Supreme Court confirms that prisoner voting ban violates European Convention on Human Rights

Friday 18 October 2013

The Supreme Court on Wednesday unanimously decided to follow the decisions of the European Court of Human Rights that the blanket ban on convicted prisoners voting is incompatible with their rights under Article 3 of Protocol No 1 to the ECHR.

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R (Chester) v Secretary of State for Justice [2013] UKSC 63

Mr Chester, who is serving a life sentence, brought the appeal together with another prisoner. Under section 3 of the Representation of the People Act 1983, and section 8 of the European Parliamentary Elections Act 2002, convicted prisoners are prohibited from voting in elections for the UK and European Parliaments.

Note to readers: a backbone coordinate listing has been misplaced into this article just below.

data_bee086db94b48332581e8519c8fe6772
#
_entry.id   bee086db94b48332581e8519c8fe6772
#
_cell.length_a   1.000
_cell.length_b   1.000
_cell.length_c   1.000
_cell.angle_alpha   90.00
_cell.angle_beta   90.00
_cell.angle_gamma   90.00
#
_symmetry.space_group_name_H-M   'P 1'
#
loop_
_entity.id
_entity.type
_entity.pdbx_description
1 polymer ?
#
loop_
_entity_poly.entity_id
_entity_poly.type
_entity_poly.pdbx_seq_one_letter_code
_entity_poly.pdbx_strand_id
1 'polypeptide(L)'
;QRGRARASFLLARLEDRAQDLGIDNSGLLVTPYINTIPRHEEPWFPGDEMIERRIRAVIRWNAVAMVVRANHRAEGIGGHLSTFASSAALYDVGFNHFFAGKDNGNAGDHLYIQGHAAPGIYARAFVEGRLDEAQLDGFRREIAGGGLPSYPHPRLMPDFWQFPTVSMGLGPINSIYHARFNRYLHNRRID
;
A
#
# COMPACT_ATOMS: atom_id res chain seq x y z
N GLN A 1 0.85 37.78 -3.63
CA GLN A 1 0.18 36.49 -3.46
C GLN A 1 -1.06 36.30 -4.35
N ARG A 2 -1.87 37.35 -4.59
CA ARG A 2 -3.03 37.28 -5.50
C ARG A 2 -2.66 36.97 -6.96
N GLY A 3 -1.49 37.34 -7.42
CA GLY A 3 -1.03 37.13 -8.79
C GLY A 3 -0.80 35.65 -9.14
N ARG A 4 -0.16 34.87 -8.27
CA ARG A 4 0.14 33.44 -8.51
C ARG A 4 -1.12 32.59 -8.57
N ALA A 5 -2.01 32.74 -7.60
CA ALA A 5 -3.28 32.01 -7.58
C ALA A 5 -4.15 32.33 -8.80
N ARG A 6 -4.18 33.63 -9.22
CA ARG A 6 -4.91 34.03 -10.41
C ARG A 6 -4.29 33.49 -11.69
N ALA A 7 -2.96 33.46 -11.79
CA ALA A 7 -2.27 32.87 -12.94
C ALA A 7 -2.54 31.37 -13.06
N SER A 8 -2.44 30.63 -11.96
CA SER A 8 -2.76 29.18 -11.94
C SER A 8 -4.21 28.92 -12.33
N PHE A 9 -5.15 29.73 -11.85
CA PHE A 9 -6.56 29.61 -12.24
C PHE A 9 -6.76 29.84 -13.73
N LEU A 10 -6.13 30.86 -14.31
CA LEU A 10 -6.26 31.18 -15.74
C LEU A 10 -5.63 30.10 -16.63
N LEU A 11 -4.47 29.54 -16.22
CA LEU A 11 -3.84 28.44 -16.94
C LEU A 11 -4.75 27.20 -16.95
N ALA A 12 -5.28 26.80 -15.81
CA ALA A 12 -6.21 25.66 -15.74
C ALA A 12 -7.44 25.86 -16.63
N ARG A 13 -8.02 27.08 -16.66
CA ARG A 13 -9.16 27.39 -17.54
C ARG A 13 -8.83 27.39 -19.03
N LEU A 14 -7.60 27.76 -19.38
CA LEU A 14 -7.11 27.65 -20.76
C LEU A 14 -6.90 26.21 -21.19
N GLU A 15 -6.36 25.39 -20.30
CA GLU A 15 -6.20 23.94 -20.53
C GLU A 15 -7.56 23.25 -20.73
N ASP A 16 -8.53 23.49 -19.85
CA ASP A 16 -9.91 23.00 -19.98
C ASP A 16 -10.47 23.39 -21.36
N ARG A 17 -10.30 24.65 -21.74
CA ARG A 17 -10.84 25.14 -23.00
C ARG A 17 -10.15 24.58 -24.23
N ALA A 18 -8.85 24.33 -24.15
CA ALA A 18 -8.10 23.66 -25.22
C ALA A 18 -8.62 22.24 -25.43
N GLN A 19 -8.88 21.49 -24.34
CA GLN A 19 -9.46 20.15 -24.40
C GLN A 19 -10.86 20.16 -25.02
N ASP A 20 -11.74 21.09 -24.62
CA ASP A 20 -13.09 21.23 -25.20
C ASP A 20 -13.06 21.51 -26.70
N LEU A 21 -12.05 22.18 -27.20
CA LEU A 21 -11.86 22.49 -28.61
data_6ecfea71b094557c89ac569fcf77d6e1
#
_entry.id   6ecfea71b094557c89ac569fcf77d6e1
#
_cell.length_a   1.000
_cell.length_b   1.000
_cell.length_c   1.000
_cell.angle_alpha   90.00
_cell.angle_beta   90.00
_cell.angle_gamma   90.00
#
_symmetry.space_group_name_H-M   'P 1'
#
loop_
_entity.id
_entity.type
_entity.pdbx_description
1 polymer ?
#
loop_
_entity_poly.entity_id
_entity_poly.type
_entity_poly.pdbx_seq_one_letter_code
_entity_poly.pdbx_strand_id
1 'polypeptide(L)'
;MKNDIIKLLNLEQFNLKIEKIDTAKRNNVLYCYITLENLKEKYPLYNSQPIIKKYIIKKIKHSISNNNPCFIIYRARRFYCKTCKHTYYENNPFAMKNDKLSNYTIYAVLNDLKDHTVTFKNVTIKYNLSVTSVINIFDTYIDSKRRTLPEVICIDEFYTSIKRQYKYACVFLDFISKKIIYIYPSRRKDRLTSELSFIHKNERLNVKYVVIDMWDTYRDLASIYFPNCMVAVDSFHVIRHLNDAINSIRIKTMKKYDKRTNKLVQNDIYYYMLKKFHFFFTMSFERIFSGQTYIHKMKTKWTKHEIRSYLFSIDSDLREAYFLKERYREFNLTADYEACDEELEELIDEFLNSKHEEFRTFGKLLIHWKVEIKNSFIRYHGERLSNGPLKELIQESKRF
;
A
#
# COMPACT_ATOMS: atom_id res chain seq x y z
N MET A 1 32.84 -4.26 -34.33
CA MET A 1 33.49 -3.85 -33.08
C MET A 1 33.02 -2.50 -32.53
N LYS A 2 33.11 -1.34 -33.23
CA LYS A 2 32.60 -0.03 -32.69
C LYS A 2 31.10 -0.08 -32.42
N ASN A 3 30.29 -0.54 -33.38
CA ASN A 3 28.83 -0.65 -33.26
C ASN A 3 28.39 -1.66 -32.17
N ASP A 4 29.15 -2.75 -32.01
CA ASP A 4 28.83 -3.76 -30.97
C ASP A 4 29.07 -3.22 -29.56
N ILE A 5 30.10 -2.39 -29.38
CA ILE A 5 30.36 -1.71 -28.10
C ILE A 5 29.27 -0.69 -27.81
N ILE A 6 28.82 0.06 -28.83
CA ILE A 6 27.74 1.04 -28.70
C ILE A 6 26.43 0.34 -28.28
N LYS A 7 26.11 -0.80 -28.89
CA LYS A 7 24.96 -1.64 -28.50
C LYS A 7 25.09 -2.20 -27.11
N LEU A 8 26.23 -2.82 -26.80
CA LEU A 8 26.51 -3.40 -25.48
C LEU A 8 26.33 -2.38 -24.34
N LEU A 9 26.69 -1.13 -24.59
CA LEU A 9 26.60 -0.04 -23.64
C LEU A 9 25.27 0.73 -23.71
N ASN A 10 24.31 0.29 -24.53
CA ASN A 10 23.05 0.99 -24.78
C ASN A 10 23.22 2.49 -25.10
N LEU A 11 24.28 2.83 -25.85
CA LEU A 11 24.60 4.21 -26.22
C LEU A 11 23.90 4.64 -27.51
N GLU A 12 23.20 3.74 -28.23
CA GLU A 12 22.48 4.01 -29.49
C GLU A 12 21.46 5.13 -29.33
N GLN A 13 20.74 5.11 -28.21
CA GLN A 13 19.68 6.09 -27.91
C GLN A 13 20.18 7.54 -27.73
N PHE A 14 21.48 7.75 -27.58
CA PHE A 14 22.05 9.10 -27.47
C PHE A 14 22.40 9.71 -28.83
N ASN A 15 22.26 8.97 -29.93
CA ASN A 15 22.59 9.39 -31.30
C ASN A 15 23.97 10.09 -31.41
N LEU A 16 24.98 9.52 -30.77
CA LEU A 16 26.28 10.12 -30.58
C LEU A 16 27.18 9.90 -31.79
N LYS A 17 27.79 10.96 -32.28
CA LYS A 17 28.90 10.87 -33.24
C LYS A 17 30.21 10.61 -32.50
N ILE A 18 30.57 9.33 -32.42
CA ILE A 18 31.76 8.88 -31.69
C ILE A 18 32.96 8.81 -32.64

The Supreme Court however dismissed the appeals, deciding not to make a further declaration of incompatibility. Furthermore the Court decided that the Appellants were not entitled to invoke EU law.

Click here to read the full judgment. The Supreme Court also provide a helpful summary of the judgment in their press release.

Richard Reynolds acted for Mr Chester. He was led by Hugh Southey QC, and instructed by Chivers Solicitors.

The case has been widely reported, including by the BBC, The Guardian, and The Independent.

Richard Reynolds is a member of the Garden Court Prison Law and Public and Administrative Law teams.

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